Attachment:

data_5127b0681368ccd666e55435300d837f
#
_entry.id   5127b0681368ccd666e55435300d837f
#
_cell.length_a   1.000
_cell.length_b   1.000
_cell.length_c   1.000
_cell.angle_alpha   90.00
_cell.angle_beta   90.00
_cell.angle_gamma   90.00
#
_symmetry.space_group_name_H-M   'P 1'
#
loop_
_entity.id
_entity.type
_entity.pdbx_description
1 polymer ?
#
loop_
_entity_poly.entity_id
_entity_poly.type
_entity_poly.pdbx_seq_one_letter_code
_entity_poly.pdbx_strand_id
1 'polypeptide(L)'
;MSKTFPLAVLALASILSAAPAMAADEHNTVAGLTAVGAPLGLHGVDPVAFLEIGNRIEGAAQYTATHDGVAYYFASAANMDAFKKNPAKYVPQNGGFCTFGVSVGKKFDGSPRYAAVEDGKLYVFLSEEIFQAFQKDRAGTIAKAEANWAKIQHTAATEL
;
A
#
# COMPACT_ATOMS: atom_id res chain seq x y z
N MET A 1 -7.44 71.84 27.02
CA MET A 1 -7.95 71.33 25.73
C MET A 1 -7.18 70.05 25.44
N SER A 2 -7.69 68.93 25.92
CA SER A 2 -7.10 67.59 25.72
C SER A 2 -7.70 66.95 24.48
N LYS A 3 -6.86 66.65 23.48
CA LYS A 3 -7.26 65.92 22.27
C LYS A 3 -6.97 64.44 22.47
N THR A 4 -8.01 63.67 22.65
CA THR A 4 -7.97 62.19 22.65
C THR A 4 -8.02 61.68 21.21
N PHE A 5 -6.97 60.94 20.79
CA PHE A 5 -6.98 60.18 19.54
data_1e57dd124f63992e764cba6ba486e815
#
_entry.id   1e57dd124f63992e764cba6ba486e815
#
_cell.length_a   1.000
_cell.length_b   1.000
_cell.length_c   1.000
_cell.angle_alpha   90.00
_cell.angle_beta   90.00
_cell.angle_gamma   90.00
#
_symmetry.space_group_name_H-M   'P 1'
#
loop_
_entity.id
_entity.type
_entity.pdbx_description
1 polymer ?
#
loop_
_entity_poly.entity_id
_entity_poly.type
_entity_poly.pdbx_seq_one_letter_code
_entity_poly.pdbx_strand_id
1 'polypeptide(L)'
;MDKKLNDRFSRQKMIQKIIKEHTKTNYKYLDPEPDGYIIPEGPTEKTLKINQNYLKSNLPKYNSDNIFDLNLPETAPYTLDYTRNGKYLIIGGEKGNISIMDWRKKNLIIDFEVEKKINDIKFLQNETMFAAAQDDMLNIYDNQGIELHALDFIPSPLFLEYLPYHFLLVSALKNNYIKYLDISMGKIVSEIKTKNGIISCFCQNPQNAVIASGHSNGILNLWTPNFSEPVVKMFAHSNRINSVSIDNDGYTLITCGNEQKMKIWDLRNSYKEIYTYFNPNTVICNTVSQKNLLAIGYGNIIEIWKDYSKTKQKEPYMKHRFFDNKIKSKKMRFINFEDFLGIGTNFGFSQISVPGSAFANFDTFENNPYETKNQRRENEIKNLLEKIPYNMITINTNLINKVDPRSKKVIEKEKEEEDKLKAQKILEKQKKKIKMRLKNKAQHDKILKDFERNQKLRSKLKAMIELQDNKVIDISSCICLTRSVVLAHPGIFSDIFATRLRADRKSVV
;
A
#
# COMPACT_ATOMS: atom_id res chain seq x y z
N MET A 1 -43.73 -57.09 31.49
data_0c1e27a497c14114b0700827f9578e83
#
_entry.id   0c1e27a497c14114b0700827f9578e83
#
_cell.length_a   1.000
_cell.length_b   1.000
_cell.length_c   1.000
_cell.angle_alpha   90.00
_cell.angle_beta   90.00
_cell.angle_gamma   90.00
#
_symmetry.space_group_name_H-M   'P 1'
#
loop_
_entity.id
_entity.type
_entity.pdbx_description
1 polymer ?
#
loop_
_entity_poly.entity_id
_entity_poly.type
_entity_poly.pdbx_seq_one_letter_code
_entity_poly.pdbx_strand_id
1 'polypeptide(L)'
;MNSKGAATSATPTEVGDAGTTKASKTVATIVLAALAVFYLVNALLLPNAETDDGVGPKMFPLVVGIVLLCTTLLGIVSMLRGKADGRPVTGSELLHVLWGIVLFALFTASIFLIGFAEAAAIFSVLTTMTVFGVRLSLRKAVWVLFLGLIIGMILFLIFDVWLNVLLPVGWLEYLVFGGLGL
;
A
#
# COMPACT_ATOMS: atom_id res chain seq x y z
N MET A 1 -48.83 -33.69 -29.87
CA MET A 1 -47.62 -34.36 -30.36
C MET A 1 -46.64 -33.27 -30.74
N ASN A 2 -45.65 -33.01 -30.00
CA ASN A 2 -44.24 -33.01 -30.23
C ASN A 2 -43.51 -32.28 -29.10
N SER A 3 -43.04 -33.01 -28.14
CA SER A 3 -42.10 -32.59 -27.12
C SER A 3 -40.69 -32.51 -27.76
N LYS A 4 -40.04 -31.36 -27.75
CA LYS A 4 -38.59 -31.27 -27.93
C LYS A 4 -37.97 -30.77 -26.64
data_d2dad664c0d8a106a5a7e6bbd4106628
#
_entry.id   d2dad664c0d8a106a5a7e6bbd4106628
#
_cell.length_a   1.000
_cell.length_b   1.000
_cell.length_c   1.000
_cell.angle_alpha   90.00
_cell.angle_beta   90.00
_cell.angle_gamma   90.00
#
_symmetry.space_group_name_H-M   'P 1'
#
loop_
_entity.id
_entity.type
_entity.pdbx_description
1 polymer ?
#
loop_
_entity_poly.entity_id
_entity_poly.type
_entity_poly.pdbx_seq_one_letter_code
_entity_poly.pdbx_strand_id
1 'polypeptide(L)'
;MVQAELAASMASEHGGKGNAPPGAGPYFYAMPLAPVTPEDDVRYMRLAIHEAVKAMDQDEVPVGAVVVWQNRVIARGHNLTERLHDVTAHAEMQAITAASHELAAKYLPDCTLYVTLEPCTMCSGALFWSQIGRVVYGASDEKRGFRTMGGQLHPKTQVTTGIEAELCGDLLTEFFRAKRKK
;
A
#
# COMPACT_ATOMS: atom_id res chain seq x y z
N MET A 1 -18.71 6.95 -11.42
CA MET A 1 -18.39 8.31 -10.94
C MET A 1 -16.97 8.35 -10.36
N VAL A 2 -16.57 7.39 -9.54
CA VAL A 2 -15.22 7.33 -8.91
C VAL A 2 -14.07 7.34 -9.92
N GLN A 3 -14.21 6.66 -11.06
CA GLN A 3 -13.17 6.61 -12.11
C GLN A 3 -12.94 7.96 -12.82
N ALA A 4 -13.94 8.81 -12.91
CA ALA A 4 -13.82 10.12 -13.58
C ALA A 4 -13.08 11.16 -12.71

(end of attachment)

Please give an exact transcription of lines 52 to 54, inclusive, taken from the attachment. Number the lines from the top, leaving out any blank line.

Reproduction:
_cell.angle_alpha   90.00
_cell.angle_beta   90.00
_cell.angle_gamma   90.00